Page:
What Are Some of The Cross-Browser Testing Best Practices for Agile Development Teams?

Cross-browser compatibility testing is crucial for a company whose whole operation depends on a website. Consider an internet service provider as an illustration. Even if the testing process may have been difficult, is it worth it if the end-user cannot effectively interact with the website?

Cross-browser testing is crucial for a successful website that runs smoothly and leaves you with one less thing to worry about. Cross-browser compatibility testing must be done carefully and cautiously because it is crucial.

Like any other web app testing paradigm, properly considering testing comments when designing the program will always pay off in the long run. As a result, we have written this post to offer you advice on cross-browser compatibility testing. You can create a partially compatible website even before testing by working your way through these best practices.

Choose the right set of devices and browsers

It’s essential to select the appropriate devices and browsers. Cross-browser testing is difficult because of the huge number of mobile browsers and their versions. Thus, you must monitor the devices and browsers the target market uses to make the journey easier. Analytical technologies like Google Analytics can perform this task successfully. Are you wondering How to check my website on different browsers? Make a list of your consumers’ devices and browsers after you have accurate information. The most important and initial step in beginning cross-browser testing is this.

Testing on Different Devices

Also, you might want to test on a variety of devices because various browsers show content differently based on the device they are running on. Mobile devices, tablets, laptops, desktops, and certain television browsers should be among them.

Testing various viewport sizes is another alternative. If the way your app is rendering cannot be fixed, you might think about testing a set of breakpoints (such as tablets and phones) to see how responsive it is on various platforms and give mobile and desktop presentation modes for your app.

Target browser-OS configurations

The first and most important step before beginning web app testing is to identify the browsers on which you wish to test your web application. There are several versions of every browser, and some, like Chrome and Firefox, frequently update—at least once every month.

Most IT businesses support current browser versions, but we cannot ignore the user base that continues to utilize older versions of Internet Explorer. This will limit the number of browser versions we can test to a few.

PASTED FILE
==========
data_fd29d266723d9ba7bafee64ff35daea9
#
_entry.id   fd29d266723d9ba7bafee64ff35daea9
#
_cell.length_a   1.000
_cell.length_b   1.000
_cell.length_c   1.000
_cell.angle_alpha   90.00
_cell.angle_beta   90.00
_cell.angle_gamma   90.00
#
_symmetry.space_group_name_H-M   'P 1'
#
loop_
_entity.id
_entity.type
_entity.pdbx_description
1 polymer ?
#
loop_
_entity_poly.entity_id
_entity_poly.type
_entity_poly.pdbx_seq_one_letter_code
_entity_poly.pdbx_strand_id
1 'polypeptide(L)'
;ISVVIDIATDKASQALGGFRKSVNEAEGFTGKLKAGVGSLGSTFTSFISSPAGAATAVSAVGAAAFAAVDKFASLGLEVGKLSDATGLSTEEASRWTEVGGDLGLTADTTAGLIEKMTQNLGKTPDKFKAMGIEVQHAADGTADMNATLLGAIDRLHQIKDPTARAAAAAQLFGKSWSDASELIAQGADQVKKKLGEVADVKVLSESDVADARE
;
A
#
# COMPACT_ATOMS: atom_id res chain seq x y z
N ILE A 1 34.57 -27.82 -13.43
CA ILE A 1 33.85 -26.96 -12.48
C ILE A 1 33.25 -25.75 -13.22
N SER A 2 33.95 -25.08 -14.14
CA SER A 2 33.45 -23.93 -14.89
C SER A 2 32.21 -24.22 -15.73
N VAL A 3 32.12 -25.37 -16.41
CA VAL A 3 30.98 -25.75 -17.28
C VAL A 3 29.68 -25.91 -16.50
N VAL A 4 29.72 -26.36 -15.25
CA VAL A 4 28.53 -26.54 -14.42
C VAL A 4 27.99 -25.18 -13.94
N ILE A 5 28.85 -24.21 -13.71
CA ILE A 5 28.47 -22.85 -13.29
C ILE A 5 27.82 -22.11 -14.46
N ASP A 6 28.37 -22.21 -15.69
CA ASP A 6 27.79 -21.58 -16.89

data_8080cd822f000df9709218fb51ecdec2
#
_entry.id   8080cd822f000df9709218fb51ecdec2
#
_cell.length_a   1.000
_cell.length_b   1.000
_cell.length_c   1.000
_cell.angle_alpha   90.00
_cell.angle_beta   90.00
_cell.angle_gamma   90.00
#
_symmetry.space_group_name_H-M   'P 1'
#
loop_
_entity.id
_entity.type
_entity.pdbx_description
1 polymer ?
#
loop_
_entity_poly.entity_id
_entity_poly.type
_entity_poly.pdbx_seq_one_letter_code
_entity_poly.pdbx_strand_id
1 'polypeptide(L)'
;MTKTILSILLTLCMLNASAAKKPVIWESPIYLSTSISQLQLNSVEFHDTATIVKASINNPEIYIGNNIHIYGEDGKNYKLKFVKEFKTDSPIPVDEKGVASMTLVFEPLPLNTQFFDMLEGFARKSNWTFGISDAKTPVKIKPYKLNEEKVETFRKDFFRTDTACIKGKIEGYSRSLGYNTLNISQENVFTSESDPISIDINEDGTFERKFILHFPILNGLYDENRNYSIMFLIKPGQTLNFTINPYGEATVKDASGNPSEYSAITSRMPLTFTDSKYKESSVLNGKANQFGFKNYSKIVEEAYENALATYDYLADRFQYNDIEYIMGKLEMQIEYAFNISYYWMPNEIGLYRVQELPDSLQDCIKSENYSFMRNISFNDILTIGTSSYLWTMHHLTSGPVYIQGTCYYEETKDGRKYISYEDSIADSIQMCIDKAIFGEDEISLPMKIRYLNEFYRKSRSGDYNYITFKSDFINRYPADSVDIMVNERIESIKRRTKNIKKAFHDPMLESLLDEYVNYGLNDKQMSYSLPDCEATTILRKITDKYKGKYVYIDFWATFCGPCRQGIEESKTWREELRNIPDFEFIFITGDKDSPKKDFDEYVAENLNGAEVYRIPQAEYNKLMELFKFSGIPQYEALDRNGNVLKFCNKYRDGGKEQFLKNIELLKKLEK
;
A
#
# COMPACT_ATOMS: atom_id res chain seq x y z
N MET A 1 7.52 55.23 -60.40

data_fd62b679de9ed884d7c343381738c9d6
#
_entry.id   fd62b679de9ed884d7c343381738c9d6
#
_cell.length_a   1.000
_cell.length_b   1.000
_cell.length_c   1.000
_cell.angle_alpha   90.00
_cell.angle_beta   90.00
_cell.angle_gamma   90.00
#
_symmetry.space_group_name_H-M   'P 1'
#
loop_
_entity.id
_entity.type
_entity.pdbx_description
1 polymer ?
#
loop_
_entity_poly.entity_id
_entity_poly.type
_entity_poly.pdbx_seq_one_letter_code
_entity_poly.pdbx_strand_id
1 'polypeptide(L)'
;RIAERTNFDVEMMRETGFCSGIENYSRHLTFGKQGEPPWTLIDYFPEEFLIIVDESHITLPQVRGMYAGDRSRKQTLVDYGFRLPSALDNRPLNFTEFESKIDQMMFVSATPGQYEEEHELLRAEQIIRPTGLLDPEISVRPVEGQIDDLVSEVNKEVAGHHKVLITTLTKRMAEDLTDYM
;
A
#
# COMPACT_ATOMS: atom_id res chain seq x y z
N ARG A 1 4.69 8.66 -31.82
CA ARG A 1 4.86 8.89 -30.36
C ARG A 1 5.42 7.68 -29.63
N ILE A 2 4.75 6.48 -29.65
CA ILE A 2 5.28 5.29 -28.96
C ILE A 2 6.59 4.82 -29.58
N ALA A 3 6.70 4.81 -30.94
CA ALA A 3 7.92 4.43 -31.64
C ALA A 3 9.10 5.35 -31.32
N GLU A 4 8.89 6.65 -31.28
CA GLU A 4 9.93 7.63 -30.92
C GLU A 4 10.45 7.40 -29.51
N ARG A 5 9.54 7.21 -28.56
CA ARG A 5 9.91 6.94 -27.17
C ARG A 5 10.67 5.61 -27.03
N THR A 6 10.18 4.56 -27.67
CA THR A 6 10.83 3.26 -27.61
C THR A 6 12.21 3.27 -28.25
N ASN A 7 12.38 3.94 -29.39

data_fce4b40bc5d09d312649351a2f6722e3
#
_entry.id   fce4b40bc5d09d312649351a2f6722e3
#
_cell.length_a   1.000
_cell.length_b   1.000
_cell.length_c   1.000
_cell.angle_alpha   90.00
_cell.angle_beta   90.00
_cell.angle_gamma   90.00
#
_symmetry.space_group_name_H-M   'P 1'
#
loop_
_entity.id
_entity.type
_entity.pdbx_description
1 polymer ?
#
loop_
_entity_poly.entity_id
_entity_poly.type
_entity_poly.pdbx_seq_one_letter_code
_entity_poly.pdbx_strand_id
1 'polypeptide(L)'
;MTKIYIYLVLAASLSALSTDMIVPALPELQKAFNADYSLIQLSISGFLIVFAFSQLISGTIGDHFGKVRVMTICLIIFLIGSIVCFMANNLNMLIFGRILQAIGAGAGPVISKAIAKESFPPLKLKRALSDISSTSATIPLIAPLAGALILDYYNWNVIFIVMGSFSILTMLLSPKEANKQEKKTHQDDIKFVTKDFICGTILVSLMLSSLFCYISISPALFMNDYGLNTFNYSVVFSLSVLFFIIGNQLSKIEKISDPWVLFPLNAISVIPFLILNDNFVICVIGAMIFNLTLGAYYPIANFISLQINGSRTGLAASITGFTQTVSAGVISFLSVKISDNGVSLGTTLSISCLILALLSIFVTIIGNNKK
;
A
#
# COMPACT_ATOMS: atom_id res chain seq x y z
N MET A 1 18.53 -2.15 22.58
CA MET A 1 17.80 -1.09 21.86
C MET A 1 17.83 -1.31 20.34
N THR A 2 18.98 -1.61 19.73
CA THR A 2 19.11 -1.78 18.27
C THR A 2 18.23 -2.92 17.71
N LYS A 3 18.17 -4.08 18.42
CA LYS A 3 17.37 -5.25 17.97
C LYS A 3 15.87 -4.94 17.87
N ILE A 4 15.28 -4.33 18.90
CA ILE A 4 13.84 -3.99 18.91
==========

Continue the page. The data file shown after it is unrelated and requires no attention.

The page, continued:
Data sampling is an alternate method for identifying browsers, browser versions, and OS settings with various screen resolutions. We employ various technologies like Google Analytics to track user data while our website is publicly accessible. To concentrate more on testing, we list the most often used configuration after learning about user browser, browser version, mobile device, and OS system usage.

Use Smart Tech Ways

When beginning browser compatibility web app testing, don’t make any assumptions. For many browser components, different browsers have varying behaviors. Take this datepicker browser property as an example. It will open and function flawlessly in Chrome but render differently and include a problem in the month navigator in Firefox.

Don’t Forget Mobile

The functionality and appearance of your web application might vary depending on the device. Consider the difference between browsing webpages on a phone or tablet vs a desktop computer. Testing is necessary because creating a responsive website for mobile devices adds a new level of complexity. Launch your app on several iOS and Android smartphones and a few tablets to get a better sense of how your consumers interact with it on mobile.

Keep Realistic Expectations

You can’t expect your application to look the same across all browsers because they are unique. Cross-browser testing’s objective is to ensure that it adheres to a level of quality across an appropriate range of browsers, including a sizable majority of your consumers. This implies that you should look for defects that influence functionality or design. Still, you shouldn’t anticipate consistent user experiences or try to test every browser because doing so will make you more annoyed.

Make use of Automation and Parallel Testing

Cross-browser testing entails evaluating the program being tested across various devices and browsers. Hence, parallel testing enables the testing of programs simultaneously across several browsers and devices. The automated parallel testing is the icing on the cake.

This greatly accelerates the testing process. Selenium Web Driver is one of the most well-liked and widely used open-source cross-browser testing tools, allowing you to test your application with several linked browsers simultaneously.


Where requirements are greater, your software’s quality is more crucial than ever. Your users will most likely visit a competitor’s website if your website is incompatible with Safari yet works with Firefox.

With so many techniques to assess compatibility, cross-browser testing is no longer a process to be skipped. You must offer a web application that people can genuinely utilize if you want to gain their confidence and loyalty. Instead of waiting for your clients to reveal your flaws, use cross-browser testing to get an edge.

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Lee Clarke
Lee Clarke
Business And Features Writer

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